A Brief History
On May 14, 2021, we finally got to watch the latest Angelina Jolie action film, Those Who Wish Me Dead. The film looked really cool on the trailer, and Jolie has been in several action films we enjoyed immensely, so we were anxious and eager to see this flick.
Despite the cynical headline for this article, the movie was ok. Falling short of our high expectations, sure, but still entertaining and kept our interest throughout the 100 minute running time. Acting was generally good, cinematography and special effects were excellent, and the plot was generally solid. Without spoiling the film for you, we can say the plot revolves around some shady conspiracy that results in powerful interests (possibly government?) out to kill people that might expose their nefarious activities. In fact, we cannot really tell you much more than that, because the film never makes clear exactly who these bad guys are and why they are out to kill their targets! This failure to explain irritated us…
Speaking of irritating, TWWMD perpetuates a couple of Hollywood affectations that drive us nuts. Specifically, when a good guy drops a bad guy, why does the good guy fail to strip the dead or disabled bad guy of his weapons and ammunition? Another pet peeve is that the young boy that becomes the main target of the assassins has a 1970’s style mop top hairdo, a trend we refer to as “helmet head.” Sadly, we are sick and tired of every single young boy (4 to 15 years old) having this inexplicably long hair when simple observation of any elementary or middle school in 2021 will show that such hair styles are in fact, out of style. Sure, you can find some exceptions, but the overall trend today is toward shorter, more traditional hair for boys and the Hollywood types have not gotten the clue. It is a rare thing indeed to find a cinematic (television as well as movies) exception to the helmet head kid. Just saying…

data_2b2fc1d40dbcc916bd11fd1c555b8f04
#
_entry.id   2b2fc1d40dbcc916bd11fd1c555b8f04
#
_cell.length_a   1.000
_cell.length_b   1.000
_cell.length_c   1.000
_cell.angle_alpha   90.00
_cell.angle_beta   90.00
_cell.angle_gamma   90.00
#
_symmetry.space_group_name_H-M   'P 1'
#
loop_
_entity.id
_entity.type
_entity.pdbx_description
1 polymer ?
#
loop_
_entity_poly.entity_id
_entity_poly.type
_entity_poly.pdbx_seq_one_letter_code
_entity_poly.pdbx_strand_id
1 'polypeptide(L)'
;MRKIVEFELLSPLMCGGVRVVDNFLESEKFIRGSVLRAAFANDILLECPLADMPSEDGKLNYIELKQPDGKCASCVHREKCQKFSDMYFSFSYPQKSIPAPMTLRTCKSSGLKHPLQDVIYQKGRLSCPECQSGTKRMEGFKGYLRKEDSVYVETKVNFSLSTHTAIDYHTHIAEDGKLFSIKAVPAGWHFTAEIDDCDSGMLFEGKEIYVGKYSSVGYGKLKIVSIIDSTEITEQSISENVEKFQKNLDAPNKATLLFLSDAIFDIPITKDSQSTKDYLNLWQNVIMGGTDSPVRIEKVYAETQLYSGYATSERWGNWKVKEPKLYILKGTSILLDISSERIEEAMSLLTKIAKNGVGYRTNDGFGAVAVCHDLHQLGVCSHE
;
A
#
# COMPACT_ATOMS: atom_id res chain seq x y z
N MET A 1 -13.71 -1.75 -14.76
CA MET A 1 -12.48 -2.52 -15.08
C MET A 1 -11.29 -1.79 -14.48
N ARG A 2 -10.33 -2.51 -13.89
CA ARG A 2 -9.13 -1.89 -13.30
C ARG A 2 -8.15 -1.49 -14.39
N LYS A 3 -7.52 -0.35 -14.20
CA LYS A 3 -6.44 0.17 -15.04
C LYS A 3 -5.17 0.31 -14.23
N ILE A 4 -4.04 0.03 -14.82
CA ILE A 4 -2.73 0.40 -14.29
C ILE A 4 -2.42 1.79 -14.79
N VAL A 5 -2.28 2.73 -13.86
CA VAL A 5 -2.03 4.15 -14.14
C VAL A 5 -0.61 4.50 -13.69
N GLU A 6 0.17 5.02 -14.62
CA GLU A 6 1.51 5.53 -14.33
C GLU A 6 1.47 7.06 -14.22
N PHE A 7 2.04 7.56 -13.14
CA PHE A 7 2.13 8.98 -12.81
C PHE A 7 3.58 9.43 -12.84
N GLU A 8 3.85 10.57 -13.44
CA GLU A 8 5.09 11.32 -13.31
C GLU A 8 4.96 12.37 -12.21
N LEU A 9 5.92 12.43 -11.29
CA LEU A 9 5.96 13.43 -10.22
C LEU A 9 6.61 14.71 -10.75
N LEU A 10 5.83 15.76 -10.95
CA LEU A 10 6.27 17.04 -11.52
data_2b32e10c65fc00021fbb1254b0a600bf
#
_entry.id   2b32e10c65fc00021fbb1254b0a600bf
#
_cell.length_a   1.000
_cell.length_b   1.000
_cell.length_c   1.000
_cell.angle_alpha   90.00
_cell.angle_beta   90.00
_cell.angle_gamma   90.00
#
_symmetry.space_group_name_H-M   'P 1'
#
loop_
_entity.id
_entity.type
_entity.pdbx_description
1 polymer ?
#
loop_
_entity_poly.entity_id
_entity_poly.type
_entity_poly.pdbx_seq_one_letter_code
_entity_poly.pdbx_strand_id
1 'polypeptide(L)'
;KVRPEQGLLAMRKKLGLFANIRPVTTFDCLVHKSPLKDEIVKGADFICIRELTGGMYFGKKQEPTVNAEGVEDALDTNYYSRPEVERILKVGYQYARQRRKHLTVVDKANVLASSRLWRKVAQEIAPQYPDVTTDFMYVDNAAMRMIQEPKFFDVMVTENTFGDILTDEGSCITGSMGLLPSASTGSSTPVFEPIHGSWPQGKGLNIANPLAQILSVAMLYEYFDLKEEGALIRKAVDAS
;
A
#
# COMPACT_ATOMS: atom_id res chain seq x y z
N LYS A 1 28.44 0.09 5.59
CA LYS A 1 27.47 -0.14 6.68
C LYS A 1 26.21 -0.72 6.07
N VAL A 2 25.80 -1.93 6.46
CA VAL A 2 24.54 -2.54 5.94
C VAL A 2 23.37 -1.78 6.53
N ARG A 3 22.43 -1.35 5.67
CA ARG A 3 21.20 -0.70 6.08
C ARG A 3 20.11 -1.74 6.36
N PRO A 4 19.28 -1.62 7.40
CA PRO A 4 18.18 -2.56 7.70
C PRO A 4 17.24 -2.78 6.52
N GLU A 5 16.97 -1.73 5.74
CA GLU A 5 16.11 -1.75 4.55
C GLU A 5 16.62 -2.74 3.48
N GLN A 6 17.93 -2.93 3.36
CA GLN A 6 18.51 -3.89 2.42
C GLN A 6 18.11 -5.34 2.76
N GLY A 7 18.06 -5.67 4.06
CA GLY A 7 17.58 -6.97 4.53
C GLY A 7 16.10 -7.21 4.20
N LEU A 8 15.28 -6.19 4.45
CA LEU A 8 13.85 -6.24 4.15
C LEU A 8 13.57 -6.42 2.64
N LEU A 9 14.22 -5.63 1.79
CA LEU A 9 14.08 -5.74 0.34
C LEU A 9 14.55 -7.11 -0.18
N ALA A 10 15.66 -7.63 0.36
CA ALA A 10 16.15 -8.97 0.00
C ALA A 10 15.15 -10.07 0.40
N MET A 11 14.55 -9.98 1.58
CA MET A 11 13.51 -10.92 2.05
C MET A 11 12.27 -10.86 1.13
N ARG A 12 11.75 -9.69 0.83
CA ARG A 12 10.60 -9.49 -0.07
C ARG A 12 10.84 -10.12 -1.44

Getting back to the good stuff, the forest fire scenes are incredibly realistic and convincing. We marvel at the superb state of movie special effects. Did we mention Angelina Jolie is a star of the film? She is and is at the top of her game in this film, playing a tortured firefighting ranger saddled with saving the boy (played convincingly by Finn Little) from the brother assassin team, Jack and Patrick Blackwell played to creepy perfection by Aidan Gillen and Nicholas Hoult. Jon Bernthal (Shane from The Walking Dead) does a good job as a sheriff’s deputy and the uncle of the boy targeted for murder as does his wife in the film, played by Medina Senghore as a tough as nails survival instructor. Tyler Perry plays the mob boss (other reviews say he is a mob boss, we had to merely assume this, as it was not really clear exactly what sort of bad guy he was) behind the murders of those who could expose the evil doers illegal activity, including the lad who is the last person in the chain of those that must be murdered.
The film is capably directed by Taylor Sheridan, an actor/writer/director who appeared in one of our all-time favorite television shows, Sons of Anarchy. Sheridan has written an Oscar nominated screenplay and has worked on creating television series.
Critical response to the film has been average to just over average, though we liked the movie and can safely recommend it to fans of Angelina Jolie and actions films that feature shoot ‘em ups and fight scenes, car wrecks and the like. Enjoy!
Question for students (and subscribers): What is your favorite Angelina Jolie movie? Please let us know in the comments section below this article.
Your readership is much appreciated!
For more information, please see…
Lichtenfeld, Eric. Action Speaks Louder: Violence, Spectacle, and the American Action Movie. Wesleyan University Press, 2007.
Mercer, Rhona. Angelina Jolie – The Biography: The Story of the World’s Most Seductive Star. John Blake, 2009.
The featured image in this article, a poster for Those Who Wish Me Dead, and the copyright for it is most likely owned by either the publisher or the creator of the work depicted. It is believed that the use of scaled-down, low-resolution images of posters
- to provide critical commentary on the film in question or of the poster itself, not solely for illustration
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